Have military barracks been better than shelter conditions? Shelters are far better than what fellow students and I paid colleges for the privilege of living in some years back when student housing was at a premium. So rotten of officials to infringe on students’ rights by prohibiting alcohol, dogs and girlfriends staying overnight!

Loaves & Fishes knows that no accurate count of the number of homeless exists—only estimates. Possibly, there are more than the vacant beds at shelters. However, homeless providers and advocates have strongly opposed county efforts to get an accurate count because they contend that is an infringement on homeless rights!

Could it also be that an accurate count might show fewer homeless? Followed by our county board of supervisors needing to allocate fewer dollars? Belatedly, the Department of Housing and Urban Development now requires such a count.

Dale Kooyman
a member of the Sacramento County and Cities Board on Homelessness

Spare-changers are my people

Re “Just say no to panhandling” by Juniper Rogers (SN&R Guest Comment, April 3):

I spent four years on the street. Why I was homeless doesn’t matter. The people of downtown are homeless because of anything from alcoholism and drug addiction to being a runaway or suffering from a mental illness. Rogers’ insinuations of violent, aggressive panhandlers that have a master plan to intimidate or rob are ridiculous.

I never saw anything like that while I was on the streets. Maybe in Rogers’ sheltered world, a person in need is viewed as violent and aggressive, but in my world, I’ve slept right next to these crazy people on the concrete, and they never assaulted me, even though I was only 20 years old and female when I first became homeless.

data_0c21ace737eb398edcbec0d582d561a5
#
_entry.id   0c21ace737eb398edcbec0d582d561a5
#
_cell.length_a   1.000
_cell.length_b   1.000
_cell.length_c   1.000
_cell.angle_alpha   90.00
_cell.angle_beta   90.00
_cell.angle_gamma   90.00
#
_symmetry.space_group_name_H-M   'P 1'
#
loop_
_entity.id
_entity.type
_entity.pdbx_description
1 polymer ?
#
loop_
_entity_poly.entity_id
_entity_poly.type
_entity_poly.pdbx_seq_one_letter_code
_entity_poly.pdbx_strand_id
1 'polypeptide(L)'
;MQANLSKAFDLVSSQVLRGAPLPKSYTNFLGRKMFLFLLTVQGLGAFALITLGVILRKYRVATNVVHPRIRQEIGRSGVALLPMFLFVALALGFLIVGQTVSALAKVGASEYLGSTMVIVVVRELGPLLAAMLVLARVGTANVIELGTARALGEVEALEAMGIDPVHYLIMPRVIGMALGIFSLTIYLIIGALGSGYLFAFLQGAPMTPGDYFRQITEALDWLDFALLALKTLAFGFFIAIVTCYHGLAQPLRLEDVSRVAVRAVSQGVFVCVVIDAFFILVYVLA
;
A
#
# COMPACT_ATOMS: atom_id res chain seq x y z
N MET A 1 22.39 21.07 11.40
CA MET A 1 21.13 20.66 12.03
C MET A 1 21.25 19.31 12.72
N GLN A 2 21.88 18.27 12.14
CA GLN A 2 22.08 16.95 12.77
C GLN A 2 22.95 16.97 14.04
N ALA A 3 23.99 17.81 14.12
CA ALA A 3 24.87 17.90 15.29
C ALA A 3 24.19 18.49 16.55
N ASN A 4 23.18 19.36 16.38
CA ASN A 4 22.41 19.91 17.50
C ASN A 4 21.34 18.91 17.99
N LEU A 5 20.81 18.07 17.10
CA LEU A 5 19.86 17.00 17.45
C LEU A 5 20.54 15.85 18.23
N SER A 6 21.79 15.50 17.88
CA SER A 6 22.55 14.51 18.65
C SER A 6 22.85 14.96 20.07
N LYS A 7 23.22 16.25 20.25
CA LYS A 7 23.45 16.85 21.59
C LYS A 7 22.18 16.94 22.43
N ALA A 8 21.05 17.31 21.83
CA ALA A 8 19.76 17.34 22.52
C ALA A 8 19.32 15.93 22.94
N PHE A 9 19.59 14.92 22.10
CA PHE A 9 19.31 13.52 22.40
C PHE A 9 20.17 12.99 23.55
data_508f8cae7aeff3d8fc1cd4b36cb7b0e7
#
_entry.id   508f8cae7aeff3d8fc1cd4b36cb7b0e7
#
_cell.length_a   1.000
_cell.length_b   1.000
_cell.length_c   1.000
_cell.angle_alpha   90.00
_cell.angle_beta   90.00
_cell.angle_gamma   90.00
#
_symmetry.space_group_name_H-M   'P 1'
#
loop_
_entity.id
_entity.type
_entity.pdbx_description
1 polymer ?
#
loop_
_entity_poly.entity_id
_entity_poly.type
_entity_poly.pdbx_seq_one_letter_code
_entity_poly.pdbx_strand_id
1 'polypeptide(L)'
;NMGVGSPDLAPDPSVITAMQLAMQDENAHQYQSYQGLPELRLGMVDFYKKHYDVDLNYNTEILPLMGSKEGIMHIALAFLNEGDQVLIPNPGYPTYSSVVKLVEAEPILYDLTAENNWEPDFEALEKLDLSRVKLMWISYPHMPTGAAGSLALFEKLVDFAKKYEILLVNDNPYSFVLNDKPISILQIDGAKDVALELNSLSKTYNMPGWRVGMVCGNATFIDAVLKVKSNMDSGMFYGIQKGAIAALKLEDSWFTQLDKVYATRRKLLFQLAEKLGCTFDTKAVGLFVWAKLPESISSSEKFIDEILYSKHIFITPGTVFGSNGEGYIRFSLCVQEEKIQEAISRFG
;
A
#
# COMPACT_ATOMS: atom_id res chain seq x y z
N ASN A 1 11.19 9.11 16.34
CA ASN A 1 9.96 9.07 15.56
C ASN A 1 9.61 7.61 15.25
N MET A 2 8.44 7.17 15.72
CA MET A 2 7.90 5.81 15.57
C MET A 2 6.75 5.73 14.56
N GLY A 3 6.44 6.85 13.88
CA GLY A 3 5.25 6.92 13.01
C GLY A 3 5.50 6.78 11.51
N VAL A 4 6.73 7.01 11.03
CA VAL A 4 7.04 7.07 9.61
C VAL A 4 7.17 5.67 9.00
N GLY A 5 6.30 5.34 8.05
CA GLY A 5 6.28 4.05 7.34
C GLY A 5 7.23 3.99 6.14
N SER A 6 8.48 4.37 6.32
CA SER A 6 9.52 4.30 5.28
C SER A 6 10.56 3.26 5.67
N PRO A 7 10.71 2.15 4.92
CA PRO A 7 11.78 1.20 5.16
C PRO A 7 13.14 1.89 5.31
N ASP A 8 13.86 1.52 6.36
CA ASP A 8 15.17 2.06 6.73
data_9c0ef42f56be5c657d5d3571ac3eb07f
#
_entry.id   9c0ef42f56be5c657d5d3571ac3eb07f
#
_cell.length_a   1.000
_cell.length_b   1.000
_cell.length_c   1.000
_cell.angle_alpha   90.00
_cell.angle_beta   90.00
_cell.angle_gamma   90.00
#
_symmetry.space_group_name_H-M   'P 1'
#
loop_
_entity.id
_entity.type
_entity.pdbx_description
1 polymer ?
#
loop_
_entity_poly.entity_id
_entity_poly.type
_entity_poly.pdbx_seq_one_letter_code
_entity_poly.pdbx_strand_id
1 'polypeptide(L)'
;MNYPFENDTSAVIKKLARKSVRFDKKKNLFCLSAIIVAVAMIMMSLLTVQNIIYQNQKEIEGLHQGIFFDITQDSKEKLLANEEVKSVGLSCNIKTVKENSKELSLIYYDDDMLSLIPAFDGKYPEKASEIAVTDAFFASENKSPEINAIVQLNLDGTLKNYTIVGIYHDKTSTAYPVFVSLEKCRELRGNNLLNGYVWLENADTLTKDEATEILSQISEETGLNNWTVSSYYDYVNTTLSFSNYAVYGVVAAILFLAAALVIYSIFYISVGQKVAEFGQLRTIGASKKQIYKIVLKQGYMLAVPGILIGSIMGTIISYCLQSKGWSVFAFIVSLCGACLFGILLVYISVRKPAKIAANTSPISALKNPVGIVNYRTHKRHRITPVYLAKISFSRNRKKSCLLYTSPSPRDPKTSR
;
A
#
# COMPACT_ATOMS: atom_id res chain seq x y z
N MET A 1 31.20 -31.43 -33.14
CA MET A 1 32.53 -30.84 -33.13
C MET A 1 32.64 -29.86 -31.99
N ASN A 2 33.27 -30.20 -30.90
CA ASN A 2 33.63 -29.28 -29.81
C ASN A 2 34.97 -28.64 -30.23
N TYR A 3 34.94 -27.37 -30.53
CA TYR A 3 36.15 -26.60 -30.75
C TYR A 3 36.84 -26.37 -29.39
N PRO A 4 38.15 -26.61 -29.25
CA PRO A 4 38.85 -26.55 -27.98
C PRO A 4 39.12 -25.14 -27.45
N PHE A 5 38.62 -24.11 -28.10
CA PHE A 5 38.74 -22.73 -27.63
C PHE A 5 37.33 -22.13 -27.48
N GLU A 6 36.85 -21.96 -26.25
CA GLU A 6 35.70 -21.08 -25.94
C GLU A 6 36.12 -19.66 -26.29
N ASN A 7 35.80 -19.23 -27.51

Her list of suggestions on how to deal with a spare-changer is offensive if not laughable. Did she ever consider that these people would understand when you said, “I’m sorry, but I just can’t give you anything right now”?

Despite ignorant beliefs, the homeless are mothers, fathers, sisters, brothers, daughters and sons. I wasn’t hatched from some factory that produces degenerates, and as frightening as it may sound, I could be your sister or daughter.

In the past 11 months, I have gone from the streets to a promising job and become a taxpaying citizen that gives not just to spare-changers but to anyone I can help.

For those who are not so fortunate, I would like to say that I love you. I will never forget your kindness, and I feel that the extended family of the streets is much luckier than the families some people have.

Cynthia Keagy

Self-obsessed Sammies?

Re “Come with me, baby, to loveland” (SN&R Arts & Culture, April 3):

Please rename the Sammies the Porno Magazine awards, because the 2003 winning lineup looks like a serious case of Obsessive Valley Masturbation to me.

W. Major
via e-mail


Re “Slipped through the cracks” by Jackson Griffith (SN&R Arts & Culture, March 27):

At the end of this article, you referenced a Web site, www.sacramentorocks.com, about protesting the Sammies. I decided to check it out. What I found was a rant. The Web site made strong arguments against the Sammies, stating they were corrupt, that women had been attacked by Crest security and so forth.

I sent an e-mail to the Web site host, Michael Moore, asking questions about his allegations of corruption and violence. His response was immature and vindictive at best; including a harassing call at my place of work, and e-mails.

I feel that the real reason Michael Moore is so upset about my e-mail is that he knows his argument is flawed. What’s more, he is angry that I wasn’t swayed by his Web site and actually questioned his sources. I have no idea if any of the allegations on Michael Moore’s Web site are true, which is why I asked about them. But judging from the response I got, it leads me to believe that Michael Moore’s argument is based more on misplaced and overzealous righteousness instead of fact.

By promoting his Web site, SN&R is sanctioning such behavior.

Emily Cole
via e-mail